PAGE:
"If you could have any ability… fly, become invisible, do anything… you'd want to stop time. It would have to start again some time, you know."
"And when it started again I'd have a leg up on everyone else."
"Plus you wouldn't have to think fast."
"Yeah, I wouldn't have to-what, no! That's not why!"
"Your move, Robin."
Mumbling under his breath, Robin knocked away one of Raven's pawns and then crossed his arms. "You do this on purpose, don't you?"
"You bother me on purpose when we play just so I won't ask you to again."
"You bothered me first by asking me."
"But you like playing!"
"Why do you think that?" She moved one of her bishops across the board.
"Because when you're having fun you let your hands relax on your knees like that." Looking down at her hands, Raven noticed that they were indeed lying placidly on her knees.
"The famous protégé of the world's greatest detective strikes again."
"You could just admit you like playing and not put up a fight when I ask you."
"Not on your life, time-stopper. Check."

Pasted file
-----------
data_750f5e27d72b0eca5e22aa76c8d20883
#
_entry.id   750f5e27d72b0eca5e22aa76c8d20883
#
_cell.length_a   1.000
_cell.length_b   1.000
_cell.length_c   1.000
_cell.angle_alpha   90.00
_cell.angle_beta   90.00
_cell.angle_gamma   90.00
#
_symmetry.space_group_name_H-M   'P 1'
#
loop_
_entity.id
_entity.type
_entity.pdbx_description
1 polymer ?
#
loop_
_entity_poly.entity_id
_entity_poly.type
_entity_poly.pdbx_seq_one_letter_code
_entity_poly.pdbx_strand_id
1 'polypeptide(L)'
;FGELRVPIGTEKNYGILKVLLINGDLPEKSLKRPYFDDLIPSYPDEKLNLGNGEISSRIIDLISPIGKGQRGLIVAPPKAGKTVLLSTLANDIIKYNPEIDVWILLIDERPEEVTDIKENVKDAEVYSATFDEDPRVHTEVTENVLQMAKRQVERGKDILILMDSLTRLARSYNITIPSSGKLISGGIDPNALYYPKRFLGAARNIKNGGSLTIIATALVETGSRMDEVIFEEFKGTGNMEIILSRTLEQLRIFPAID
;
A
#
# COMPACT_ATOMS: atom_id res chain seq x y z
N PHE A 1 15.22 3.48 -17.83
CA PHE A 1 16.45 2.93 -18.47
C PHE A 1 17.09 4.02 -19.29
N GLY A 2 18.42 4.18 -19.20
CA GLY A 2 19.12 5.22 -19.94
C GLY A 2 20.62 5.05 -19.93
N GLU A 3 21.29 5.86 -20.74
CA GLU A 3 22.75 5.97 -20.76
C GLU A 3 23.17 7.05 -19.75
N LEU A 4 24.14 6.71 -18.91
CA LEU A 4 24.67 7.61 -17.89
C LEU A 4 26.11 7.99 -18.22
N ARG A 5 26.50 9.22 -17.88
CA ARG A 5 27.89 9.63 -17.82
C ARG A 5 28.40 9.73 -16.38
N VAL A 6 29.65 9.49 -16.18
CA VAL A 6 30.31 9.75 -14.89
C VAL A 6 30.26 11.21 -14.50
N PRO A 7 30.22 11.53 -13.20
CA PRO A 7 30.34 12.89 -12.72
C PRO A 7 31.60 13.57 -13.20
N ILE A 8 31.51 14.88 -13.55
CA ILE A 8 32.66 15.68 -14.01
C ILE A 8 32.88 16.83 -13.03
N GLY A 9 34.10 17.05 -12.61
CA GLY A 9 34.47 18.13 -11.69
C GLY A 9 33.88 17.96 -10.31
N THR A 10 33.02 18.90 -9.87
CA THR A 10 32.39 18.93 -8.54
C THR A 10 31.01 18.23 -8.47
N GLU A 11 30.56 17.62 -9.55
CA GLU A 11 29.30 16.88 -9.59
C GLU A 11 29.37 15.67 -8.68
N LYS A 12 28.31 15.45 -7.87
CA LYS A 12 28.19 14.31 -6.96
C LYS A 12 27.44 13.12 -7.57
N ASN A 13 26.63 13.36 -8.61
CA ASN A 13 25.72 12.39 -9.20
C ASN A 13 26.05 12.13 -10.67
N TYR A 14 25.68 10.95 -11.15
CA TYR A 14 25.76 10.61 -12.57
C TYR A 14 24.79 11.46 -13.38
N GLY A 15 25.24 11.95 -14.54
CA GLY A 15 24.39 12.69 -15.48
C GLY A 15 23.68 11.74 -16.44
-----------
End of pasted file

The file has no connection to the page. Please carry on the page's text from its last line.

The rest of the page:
Glancing down at the board, Robin noticed that his king was in danger of being taken by Raven's bishop. He smiled when he saw her king sitting all alone on the other side of the board, a clear path between it and his rook. Picking up the rook, Robin placed it on the square right next to her king. "Oh how the tides have turned."
"Oh how right you are." Raven picked up her own bishop and knocked Robin's king away. "Next time you're going to put me in check, take yourself out of it first."
Robin raised his eyebrows, looking back and forth between his fallen king and her proud and mighty one. "Uh… Good game?"
Raven smiled, or as much as was possible without actually calling it a smile. "Good game."
In silence, the two put the pieces back in the box and stood up, stretching their stiff limbs. Taking the game in his hands once more, Robin turned towards Raven. "Seriously, thanks for playing, Raven. I had a nice time."
Robin made his way to the door, but when he reached it he heard Raven's voice behind him.
"If you ever want to… have a rematch or something… that'd be okay."
Robin turned back to her and smiled. "Sounds good."
"Oh, and Robin?"
"I wouldn't mention that time-stopping thing to anyone else. Beast Boy's already got enough bad joke material with your color scheme." And with that she closed the door, leaving Robin alone standing in the dark hallway.
As he made his way back to his room and put the chess set away, Robin remembered something Bruce used to tell him when they first started crime-fighting together.
"Never underestimate your opponents," Bruce had told him, "You could end up getting hurt."
Or, Robin mentally added, getting insulted.